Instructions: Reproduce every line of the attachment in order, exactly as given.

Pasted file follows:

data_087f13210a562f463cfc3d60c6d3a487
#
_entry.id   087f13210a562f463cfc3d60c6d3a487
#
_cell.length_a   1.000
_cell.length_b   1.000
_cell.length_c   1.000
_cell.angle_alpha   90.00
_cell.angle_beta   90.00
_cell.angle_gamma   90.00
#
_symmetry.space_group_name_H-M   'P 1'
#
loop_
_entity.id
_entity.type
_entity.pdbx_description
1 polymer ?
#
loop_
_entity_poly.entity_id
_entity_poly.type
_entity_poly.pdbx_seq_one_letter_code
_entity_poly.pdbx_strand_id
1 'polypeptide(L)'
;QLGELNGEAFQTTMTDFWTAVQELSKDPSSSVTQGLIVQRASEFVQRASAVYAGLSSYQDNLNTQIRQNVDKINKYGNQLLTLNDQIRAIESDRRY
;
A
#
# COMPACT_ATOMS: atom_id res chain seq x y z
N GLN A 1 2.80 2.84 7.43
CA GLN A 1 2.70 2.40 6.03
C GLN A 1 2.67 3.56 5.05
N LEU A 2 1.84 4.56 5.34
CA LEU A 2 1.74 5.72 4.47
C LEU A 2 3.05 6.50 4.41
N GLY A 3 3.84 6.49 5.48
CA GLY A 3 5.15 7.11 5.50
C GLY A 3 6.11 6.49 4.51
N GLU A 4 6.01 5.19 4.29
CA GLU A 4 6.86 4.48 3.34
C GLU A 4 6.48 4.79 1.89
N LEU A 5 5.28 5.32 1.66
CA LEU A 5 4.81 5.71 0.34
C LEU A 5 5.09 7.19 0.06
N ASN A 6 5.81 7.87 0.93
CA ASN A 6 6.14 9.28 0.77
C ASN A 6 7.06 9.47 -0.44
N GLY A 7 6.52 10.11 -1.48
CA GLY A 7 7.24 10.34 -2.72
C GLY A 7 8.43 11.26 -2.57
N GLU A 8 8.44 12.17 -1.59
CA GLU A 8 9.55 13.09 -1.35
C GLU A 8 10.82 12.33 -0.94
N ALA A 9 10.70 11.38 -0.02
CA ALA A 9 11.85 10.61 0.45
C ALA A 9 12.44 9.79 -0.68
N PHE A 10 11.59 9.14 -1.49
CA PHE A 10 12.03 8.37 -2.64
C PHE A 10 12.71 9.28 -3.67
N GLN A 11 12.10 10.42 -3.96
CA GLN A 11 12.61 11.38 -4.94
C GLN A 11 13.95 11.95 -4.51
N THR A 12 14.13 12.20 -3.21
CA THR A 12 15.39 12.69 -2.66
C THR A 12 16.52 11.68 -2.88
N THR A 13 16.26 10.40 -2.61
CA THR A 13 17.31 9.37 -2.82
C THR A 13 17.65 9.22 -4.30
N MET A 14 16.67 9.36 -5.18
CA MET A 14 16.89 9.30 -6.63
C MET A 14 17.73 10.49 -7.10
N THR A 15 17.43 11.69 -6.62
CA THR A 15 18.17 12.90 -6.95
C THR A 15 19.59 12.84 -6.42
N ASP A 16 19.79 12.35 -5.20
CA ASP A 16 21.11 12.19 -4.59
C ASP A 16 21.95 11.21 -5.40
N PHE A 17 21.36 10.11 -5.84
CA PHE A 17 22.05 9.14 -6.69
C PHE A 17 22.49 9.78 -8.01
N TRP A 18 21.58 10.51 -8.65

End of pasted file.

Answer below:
data_087f13210a562f463cfc3d60c6d3a487
#
_entry.id   087f13210a562f463cfc3d60c6d3a487
#
_cell.length_a   1.000
_cell.length_b   1.000
_cell.length_c   1.000
_cell.angle_alpha   90.00
_cell.angle_beta   90.00
_cell.angle_gamma   90.00
#
_symmetry.space_group_name_H-M   'P 1'
#
loop_
_entity.id
_entity.type
_entity.pdbx_description
1 polymer ?
#
loop_
_entity_poly.entity_id
_entity_poly.type
_entity_poly.pdbx_seq_one_letter_code
_entity_poly.pdbx_strand_id
1 'polypeptide(L)'
;QLGELNGEAFQTTMTDFWTAVQELSKDPSSSVTQGLIVQRASEFVQRASAVYAGLSSYQDNLNTQIRQNVDKINKYGNQLLTLNDQIRAIESDRRY
;
A
#
# COMPACT_ATOMS: atom_id res chain seq x y z
N GLN A 1 2.80 2.84 7.43
CA GLN A 1 2.70 2.40 6.03
C GLN A 1 2.67 3.56 5.05
N LEU A 2 1.84 4.56 5.34
CA LEU A 2 1.74 5.72 4.47
C LEU A 2 3.05 6.50 4.41
N GLY A 3 3.84 6.49 5.48
CA GLY A 3 5.15 7.11 5.50
C GLY A 3 6.11 6.49 4.51
N GLU A 4 6.01 5.19 4.29
CA GLU A 4 6.86 4.48 3.34
C GLU A 4 6.48 4.79 1.89
N LEU A 5 5.28 5.32 1.66
CA LEU A 5 4.81 5.71 0.34
C LEU A 5 5.09 7.19 0.06
N ASN A 6 5.81 7.87 0.93
CA ASN A 6 6.14 9.28 0.77
C ASN A 6 7.06 9.47 -0.44
N GLY A 7 6.52 10.11 -1.48
CA GLY A 7 7.24 10.34 -2.72
C GLY A 7 8.43 11.26 -2.57
N GLU A 8 8.44 12.17 -1.59
CA GLU A 8 9.55 13.09 -1.35
C GLU A 8 10.82 12.33 -0.94
N ALA A 9 10.70 11.38 -0.02
CA ALA A 9 11.85 10.61 0.45
C ALA A 9 12.44 9.79 -0.68
N PHE A 10 11.59 9.14 -1.49
CA PHE A 10 12.03 8.37 -2.64
C PHE A 10 12.71 9.28 -3.67
N GLN A 11 12.10 10.42 -3.96
CA GLN A 11 12.61 11.38 -4.94
C GLN A 11 13.95 11.95 -4.51
N THR A 12 14.13 12.20 -3.21
CA THR A 12 15.39 12.69 -2.66
C THR A 12 16.52 11.68 -2.88
N THR A 13 16.26 10.40 -2.61
CA THR A 13 17.31 9.37 -2.82
C THR A 13 17.65 9.22 -4.30
N MET A 14 16.67 9.36 -5.18
CA MET A 14 16.89 9.30 -6.63
C MET A 14 17.73 10.49 -7.10
N THR A 15 17.43 11.69 -6.62
CA THR A 15 18.17 12.90 -6.95
C THR A 15 19.59 12.84 -6.42
N ASP A 16 19.79 12.35 -5.20
CA ASP A 16 21.11 12.19 -4.59
C ASP A 16 21.95 11.21 -5.40
N PHE A 17 21.36 10.11 -5.84
CA PHE A 17 22.05 9.14 -6.69
C PHE A 17 22.49 9.78 -8.01
N TRP A 18 21.58 10.51 -8.65